• Biofeedback—When doing pelvic floor muscle exercises, a device signals how strong you are at contracting your muscles.

    Weight Loss

    If you are a woman who is overweight or obese, losing weight may help reduce the number of episodes due to stress or urge incontinence. Talk to your doctor about a weight loss program that is right for you.

    Medication

    Medicines called anticholinergics may be prescribed to relax the bladder muscles. They are often used in treating urge incontinence.

    Nerve Stimulation

    Nerve stimulation is effective for urge urinary incontinence. It can be done by stimulating a nerve in your ankle. Or, it can be done by implanting a device that stimulates the bladder nerves.

    Surgery

    In women, surgery can support weakened muscles related to bladder function. One type of surgery is called a urethral suspension. Other procedures involve collagen injections into the urethra.

    Devices

    Absorbent diapers are often used with incontinence.
    Plugs and patches that hold urine in place are available for women. Catheters are sometimes used to treat more severe cases.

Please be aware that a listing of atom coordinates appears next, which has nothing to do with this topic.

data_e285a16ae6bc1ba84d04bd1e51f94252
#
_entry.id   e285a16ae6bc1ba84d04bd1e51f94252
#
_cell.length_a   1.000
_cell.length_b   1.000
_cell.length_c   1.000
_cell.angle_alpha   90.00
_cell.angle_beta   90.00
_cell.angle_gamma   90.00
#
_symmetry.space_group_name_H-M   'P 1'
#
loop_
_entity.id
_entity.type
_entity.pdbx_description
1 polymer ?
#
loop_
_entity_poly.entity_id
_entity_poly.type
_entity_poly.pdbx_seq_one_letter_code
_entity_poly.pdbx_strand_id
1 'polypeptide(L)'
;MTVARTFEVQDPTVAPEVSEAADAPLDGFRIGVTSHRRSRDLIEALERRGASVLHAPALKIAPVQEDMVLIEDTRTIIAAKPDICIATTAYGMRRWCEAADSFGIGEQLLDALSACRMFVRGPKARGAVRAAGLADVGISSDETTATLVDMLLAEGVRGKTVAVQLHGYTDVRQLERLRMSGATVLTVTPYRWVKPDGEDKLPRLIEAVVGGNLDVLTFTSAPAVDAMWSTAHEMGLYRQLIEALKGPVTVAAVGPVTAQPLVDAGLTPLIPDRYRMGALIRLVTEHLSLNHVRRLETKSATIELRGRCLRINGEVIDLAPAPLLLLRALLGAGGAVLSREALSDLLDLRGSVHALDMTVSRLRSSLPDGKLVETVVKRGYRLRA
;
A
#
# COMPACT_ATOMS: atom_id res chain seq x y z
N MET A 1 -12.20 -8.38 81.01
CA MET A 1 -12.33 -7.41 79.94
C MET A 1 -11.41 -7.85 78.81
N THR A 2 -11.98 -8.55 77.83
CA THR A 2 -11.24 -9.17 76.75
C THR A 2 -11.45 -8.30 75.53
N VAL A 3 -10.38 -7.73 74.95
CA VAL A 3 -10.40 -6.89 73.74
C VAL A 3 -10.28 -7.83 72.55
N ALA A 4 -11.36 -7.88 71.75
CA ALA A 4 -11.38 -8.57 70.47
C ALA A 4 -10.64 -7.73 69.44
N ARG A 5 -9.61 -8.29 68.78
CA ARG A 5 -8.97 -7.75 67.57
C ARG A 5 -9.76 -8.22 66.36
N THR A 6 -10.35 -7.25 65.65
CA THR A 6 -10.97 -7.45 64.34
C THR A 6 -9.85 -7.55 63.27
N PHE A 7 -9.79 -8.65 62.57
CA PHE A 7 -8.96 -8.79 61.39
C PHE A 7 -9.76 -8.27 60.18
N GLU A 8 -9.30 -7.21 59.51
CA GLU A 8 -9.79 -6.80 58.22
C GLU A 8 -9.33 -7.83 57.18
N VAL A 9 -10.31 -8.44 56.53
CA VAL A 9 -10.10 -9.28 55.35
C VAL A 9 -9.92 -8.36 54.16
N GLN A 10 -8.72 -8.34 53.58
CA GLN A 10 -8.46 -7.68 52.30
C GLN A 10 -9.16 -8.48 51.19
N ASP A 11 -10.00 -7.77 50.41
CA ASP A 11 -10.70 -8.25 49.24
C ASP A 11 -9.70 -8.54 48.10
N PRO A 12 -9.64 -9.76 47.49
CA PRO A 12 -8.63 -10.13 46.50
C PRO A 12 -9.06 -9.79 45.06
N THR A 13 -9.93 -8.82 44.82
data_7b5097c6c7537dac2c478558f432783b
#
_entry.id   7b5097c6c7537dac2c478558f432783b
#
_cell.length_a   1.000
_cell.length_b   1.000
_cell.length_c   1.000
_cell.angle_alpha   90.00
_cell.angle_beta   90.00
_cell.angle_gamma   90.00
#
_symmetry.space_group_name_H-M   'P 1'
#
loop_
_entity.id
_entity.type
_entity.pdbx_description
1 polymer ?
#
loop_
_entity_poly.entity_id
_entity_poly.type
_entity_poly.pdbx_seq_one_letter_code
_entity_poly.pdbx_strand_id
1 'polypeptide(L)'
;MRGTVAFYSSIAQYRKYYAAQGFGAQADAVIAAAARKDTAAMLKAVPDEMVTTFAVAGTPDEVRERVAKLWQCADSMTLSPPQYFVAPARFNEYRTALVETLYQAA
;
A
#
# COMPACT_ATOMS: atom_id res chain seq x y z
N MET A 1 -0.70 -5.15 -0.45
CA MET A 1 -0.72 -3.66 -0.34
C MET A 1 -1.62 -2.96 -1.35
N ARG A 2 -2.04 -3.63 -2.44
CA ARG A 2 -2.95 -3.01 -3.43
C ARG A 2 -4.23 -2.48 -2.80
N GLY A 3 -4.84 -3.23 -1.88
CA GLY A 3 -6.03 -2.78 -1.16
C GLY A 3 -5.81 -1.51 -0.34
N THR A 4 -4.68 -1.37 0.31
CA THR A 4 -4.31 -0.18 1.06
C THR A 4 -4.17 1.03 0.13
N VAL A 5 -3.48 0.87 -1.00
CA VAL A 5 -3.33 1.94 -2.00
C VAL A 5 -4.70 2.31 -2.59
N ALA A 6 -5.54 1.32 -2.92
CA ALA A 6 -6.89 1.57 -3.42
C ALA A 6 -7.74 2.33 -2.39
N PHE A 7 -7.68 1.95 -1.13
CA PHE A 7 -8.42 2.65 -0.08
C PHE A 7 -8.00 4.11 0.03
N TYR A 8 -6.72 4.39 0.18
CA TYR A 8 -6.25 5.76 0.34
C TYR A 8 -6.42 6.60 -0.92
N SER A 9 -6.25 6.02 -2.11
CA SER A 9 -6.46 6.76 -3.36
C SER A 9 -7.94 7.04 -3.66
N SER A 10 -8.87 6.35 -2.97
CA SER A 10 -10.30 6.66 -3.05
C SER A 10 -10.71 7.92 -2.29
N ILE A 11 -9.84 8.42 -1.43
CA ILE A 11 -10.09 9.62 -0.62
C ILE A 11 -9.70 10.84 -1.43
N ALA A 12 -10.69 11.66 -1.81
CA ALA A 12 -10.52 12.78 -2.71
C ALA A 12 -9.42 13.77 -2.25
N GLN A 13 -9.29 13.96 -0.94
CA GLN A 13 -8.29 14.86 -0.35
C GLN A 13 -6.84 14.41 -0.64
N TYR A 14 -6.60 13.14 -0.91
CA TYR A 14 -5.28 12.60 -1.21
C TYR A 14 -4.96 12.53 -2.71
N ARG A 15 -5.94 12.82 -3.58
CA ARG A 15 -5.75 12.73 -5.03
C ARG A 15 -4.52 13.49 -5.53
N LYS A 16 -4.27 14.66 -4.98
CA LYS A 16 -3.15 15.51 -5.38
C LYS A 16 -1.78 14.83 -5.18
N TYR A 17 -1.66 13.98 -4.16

A supportive device called a pessary may also be used in women. Pessaries are devices that raise the uterus or the prolapsed bladder. It can decrease pressure on the bladder.

    Home Care

    • Take care of your skin by gently cleaning yourself after an episode of incontinence. Let the skin air dry.
    • Make it easier to get to the bathroom. For example, rearrange furniture and remove throw rugs. Add night lights in the hallway and in the bathroom.
    • If needed, keep a bedpan handy in your bedroom.

    Prevention

    Incontinence is really a symptom of many other conditions. There are several ways to prevent incontinence:
    • If advised by your doctor, do exercises to strengthen your pelvic floor muscles, such as Kegel exercises. This is especially important if you are pregnant.
    • Reduce your intake of substances that lead to incontinence (such as caffeine, alcohol, and certain drugs).
    • Lose weight, if needed.
    • Eat a healthy diet to avoid constipation.

    RESOURCES